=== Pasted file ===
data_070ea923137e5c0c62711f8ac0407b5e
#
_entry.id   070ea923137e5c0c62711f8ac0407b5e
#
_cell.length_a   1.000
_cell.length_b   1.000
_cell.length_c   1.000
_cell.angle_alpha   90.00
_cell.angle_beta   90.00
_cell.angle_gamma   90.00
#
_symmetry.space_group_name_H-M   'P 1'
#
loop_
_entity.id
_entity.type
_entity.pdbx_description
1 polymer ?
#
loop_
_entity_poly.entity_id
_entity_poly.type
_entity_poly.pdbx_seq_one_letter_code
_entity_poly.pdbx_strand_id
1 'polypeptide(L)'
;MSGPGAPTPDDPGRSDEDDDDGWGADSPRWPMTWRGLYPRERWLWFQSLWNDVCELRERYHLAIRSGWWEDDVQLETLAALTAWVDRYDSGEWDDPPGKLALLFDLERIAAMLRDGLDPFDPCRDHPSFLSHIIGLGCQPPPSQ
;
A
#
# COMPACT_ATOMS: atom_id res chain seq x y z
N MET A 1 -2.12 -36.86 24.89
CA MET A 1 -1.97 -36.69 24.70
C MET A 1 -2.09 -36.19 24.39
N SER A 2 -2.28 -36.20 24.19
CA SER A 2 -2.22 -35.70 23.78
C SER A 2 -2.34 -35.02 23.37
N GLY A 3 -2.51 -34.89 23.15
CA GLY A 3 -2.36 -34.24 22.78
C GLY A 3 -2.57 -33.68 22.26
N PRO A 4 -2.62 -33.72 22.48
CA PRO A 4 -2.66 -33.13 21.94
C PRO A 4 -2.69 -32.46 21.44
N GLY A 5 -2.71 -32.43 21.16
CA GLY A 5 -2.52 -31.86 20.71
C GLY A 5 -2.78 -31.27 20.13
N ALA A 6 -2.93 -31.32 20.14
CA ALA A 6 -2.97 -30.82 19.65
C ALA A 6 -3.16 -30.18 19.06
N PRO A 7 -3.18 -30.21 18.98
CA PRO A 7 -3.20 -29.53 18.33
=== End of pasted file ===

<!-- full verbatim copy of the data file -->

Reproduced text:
data_070ea923137e5c0c62711f8ac0407b5e
#
_entry.id   070ea923137e5c0c62711f8ac0407b5e
#
_cell.length_a   1.000
_cell.length_b   1.000
_cell.length_c   1.000
_cell.angle_alpha   90.00
_cell.angle_beta   90.00
_cell.angle_gamma   90.00
#
_symmetry.space_group_name_H-M   'P 1'
#
loop_
_entity.id
_entity.type
_entity.pdbx_description
1 polymer ?
#
loop_
_entity_poly.entity_id
_entity_poly.type
_entity_poly.pdbx_seq_one_letter_code
_entity_poly.pdbx_strand_id
1 'polypeptide(L)'
;MSGPGAPTPDDPGRSDEDDDDGWGADSPRWPMTWRGLYPRERWLWFQSLWNDVCELRERYHLAIRSGWWEDDVQLETLAALTAWVDRYDSGEWDDPPGKLALLFDLERIAAMLRDGLDPFDPCRDHPSFLSHIIGLGCQPPPSQ
;
A
#
# COMPACT_ATOMS: atom_id res chain seq x y z
N MET A 1 -2.12 -36.86 24.89
CA MET A 1 -1.97 -36.69 24.70
C MET A 1 -2.09 -36.19 24.39
N SER A 2 -2.28 -36.20 24.19
CA SER A 2 -2.22 -35.70 23.78
C SER A 2 -2.34 -35.02 23.37
N GLY A 3 -2.51 -34.89 23.15
CA GLY A 3 -2.36 -34.24 22.78
C GLY A 3 -2.57 -33.68 22.26
N PRO A 4 -2.62 -33.72 22.48
CA PRO A 4 -2.66 -33.13 21.94
C PRO A 4 -2.69 -32.46 21.44
N GLY A 5 -2.71 -32.43 21.16
CA GLY A 5 -2.52 -31.86 20.71
C GLY A 5 -2.78 -31.27 20.13
N ALA A 6 -2.93 -31.32 20.14
CA ALA A 6 -2.97 -30.82 19.65
C ALA A 6 -3.16 -30.18 19.06
N PRO A 7 -3.18 -30.21 18.98
CA PRO A 7 -3.20 -29.53 18.33